Florida Judge Allows Norwegian To Require Immunization Proof
In a situation that has plagued the Florida cruise industry for months as ships restart, a federal judge in Florida has granted Norwegian Cruise Line Holdings the option of requiring proof of vaccination for passengers departing from the State.
“We want nothing more than to sail from Miami, the cruise capital of the world, and from the other fabulous ports in Florida, and we welcome today’s decision which allows us to sail with guests and a crew fully 100% vaccinated, which in our opinion is the safest and most prudent way to resume cruise operations in the midst of this global pandemic, âsaid Frank Del Rio, CEO of Norwegian Cruise Line Holdings Ltd. in a press release.
While cruises have returned to sailing from several ports in the United States – and around the world – trips from Florida have seemed different from those from other ports. This is because the state enacted a law prohibiting companies from requiring customers to present proof of a shot. If they do, the company can face heavy fines.
Other cruise lines have returned to sailing from the state with a workaround to entice sailing with the vaccine. This included high testing fees for unvaccinated passengers and travel insurance requirements. Norwegian, however, wishes to sail with 100% of passengers and crew vaccinated. Under current law, the company and its cruise lines cannot do this.
The fight to demand proof of vaccine
Instead of adjusting Florida policies like other lines have done, the company has pushed back the law. A few months ago, CEO Frank Del Rio raised the possibility of moving ships out of Florida.
Instead, the company last month filed a lawsuit against the Florida Surgeon General seeking redress. On Friday, there was a hearing before U.S. District Judge Kathleen M. Williams as the company sought an injunction to be able to sail from August 15 aboard the Norwegian Gem out of Miami.
According to the ruling, if Norwegian cannot demand proof of the shot, then “it would be forced to cancel all trips out of the state or allow unvaccinated passengers to sail, and both options would cause financial damage. and reputation important “.
And while the state argues that requiring vaccination would discriminate against unvaccinated people, the ruling noted that there was no supporting evidence. In fact, it has been noted that a company can enact “restrictions, requirements and expenses” on unvaccinated passengers under the law, just as other cruise lines already do with testing fees and charges. travel insurance requirements.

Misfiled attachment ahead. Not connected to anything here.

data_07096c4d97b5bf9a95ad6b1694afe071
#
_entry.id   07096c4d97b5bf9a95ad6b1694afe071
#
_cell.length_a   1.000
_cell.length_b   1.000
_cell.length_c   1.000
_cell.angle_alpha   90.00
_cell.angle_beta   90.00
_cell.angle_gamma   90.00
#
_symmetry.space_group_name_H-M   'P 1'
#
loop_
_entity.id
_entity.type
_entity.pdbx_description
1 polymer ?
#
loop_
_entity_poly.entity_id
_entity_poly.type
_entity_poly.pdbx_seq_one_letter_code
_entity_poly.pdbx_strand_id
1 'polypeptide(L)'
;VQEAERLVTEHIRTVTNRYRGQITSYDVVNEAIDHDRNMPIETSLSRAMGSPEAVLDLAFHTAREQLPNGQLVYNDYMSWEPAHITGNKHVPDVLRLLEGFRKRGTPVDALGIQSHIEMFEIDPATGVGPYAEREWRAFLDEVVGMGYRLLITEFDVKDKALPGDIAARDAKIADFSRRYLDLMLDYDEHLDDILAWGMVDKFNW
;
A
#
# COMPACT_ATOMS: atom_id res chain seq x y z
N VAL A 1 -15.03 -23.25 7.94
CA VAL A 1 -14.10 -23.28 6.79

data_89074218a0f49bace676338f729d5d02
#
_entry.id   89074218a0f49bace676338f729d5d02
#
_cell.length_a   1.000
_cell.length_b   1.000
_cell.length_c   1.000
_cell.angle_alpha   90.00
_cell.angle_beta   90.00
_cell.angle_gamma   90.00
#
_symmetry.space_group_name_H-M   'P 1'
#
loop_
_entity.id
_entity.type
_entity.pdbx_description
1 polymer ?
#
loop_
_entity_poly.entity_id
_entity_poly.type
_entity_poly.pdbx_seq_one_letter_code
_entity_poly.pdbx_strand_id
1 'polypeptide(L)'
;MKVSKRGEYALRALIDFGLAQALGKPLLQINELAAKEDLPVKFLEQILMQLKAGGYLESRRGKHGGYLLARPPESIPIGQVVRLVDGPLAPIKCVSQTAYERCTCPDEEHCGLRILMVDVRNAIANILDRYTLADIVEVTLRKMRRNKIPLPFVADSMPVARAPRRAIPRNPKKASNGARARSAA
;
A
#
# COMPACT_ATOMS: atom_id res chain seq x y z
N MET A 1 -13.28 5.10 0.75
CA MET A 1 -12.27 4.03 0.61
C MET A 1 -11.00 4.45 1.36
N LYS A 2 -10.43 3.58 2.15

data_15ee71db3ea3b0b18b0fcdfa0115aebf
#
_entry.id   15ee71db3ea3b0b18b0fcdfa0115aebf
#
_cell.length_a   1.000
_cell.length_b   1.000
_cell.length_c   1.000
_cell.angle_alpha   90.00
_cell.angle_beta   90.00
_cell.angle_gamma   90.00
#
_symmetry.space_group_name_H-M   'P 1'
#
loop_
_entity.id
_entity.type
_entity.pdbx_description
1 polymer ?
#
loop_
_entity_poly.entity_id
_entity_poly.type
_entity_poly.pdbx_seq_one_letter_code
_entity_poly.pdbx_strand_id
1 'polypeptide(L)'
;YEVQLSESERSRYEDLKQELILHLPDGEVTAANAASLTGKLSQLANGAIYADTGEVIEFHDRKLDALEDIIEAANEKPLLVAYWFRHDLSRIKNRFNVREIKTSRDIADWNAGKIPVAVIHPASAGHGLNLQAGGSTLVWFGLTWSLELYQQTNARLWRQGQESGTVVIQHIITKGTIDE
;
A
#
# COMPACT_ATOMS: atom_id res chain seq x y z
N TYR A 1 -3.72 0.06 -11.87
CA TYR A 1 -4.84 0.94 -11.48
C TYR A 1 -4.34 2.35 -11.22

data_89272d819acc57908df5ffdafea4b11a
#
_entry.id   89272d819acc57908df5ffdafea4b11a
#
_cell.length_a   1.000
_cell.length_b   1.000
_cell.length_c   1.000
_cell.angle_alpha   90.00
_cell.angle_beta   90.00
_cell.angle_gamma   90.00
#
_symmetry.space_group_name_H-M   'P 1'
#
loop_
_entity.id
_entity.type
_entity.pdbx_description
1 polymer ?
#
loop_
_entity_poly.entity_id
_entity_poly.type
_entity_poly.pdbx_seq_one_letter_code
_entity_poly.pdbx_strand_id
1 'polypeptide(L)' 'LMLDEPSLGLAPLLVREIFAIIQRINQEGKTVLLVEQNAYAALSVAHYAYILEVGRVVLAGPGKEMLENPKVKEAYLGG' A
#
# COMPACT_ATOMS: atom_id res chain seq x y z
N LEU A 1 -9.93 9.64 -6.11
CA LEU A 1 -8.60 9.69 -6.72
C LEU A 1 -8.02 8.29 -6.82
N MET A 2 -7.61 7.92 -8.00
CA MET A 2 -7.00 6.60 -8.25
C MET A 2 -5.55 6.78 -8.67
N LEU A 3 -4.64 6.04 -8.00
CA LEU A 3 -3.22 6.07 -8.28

The court also found that with many foreign ports requiring vaccines for passenger entry – including the U.S. Virgin Islands – Florida law requires companies to adhere to ever-changing rules.
All in all, the judge ruled that from now on, an injunction against Florida’s “vaccination passport” law is granted, allowing Norwegian to navigate by requiring proof of vaccination.
Notably, the company has sailed from other ports with the same â100%â policy in place. Most recently, Norwegian Cruise Line made its US debut, sailing the Norwegian Encore from Seattle to Alaska on August 7 with the 100% vaccine rule in order.
Unlike some other lines, Norwegian’s policy means that children under 12 who are not eligible for shooting cannot sail with the company at this time. In addition to the vaccine rule, guests must also take a COVID test before boarding the ship, and guest capacity is limited.
As of now, Norwegian Cruise Line plans to not have any required masks or social distancing on its ships given the vaccine requirement. There are also no restrictions for shore excursions.
Could changes be made to the decision?
One thing to keep in mind is that the legal process can continue to unfold and decisions can change. For example, in a Florida action against the CDC’s Conditional Navigation Order (CSO), a judge sided with Florida. As a result, the CSO – which outlines the rules and protocols cruise ships must follow to navigate – has become a list of recommendations instead of requirements.
Weeks later, an appeals court overturned that decision, keeping the rules in place. Then a few days after that they went back on their decision again, transforming the CSO into recommendations. So far, however, cruise lines have made no sign that they plan to drop the CDC order when they are no longer needed.
All of this comes as the Delta variant of the virus continues to rage in the United States. Daily cases have grown from around 12,000 a day just over a month ago to over 125,000 a day. Latest CDC data shows 27 of the 65 ships tracked by the CDC as having possible cases over the past week. However, the total number of cases is not available.
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